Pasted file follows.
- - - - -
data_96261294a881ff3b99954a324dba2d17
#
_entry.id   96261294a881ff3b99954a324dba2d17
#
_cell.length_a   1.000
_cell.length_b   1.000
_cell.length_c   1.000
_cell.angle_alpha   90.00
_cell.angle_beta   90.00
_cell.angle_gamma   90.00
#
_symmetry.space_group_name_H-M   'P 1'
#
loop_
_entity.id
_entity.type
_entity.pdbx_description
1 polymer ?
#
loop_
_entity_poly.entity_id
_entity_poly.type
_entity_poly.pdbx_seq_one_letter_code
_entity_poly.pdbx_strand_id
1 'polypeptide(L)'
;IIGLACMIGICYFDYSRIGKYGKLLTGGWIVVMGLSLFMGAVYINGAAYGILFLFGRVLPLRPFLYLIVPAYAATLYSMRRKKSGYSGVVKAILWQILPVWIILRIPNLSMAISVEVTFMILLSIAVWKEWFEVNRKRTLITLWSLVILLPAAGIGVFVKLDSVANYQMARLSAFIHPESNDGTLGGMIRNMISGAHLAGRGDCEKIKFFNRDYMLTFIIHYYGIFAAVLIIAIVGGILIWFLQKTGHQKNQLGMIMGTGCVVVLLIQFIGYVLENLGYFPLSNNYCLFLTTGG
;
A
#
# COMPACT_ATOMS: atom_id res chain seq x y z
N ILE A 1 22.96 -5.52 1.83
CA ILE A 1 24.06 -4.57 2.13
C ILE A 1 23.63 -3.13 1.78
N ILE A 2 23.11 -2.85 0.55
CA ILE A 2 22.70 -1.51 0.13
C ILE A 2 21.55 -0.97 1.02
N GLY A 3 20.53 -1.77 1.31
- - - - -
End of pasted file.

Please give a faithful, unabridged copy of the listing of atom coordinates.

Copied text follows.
data_96261294a881ff3b99954a324dba2d17
#
_entry.id   96261294a881ff3b99954a324dba2d17
#
_cell.length_a   1.000
_cell.length_b   1.000
_cell.length_c   1.000
_cell.angle_alpha   90.00
_cell.angle_beta   90.00
_cell.angle_gamma   90.00
#
_symmetry.space_group_name_H-M   'P 1'
#
loop_
_entity.id
_entity.type
_entity.pdbx_description
1 polymer ?
#
loop_
_entity_poly.entity_id
_entity_poly.type
_entity_poly.pdbx_seq_one_letter_code
_entity_poly.pdbx_strand_id
1 'polypeptide(L)'
;IIGLACMIGICYFDYSRIGKYGKLLTGGWIVVMGLSLFMGAVYINGAAYGILFLFGRVLPLRPFLYLIVPAYAATLYSMRRKKSGYSGVVKAILWQILPVWIILRIPNLSMAISVEVTFMILLSIAVWKEWFEVNRKRTLITLWSLVILLPAAGIGVFVKLDSVANYQMARLSAFIHPESNDGTLGGMIRNMISGAHLAGRGDCEKIKFFNRDYMLTFIIHYYGIFAAVLIIAIVGGILIWFLQKTGHQKNQLGMIMGTGCVVVLLIQFIGYVLENLGYFPLSNNYCLFLTTGG
;
A
#
# COMPACT_ATOMS: atom_id res chain seq x y z
N ILE A 1 22.96 -5.52 1.83
CA ILE A 1 24.06 -4.57 2.13
C ILE A 1 23.63 -3.13 1.78
N ILE A 2 23.11 -2.85 0.55
CA ILE A 2 22.70 -1.51 0.13
C ILE A 2 21.55 -0.97 1.02
N GLY A 3 20.53 -1.77 1.31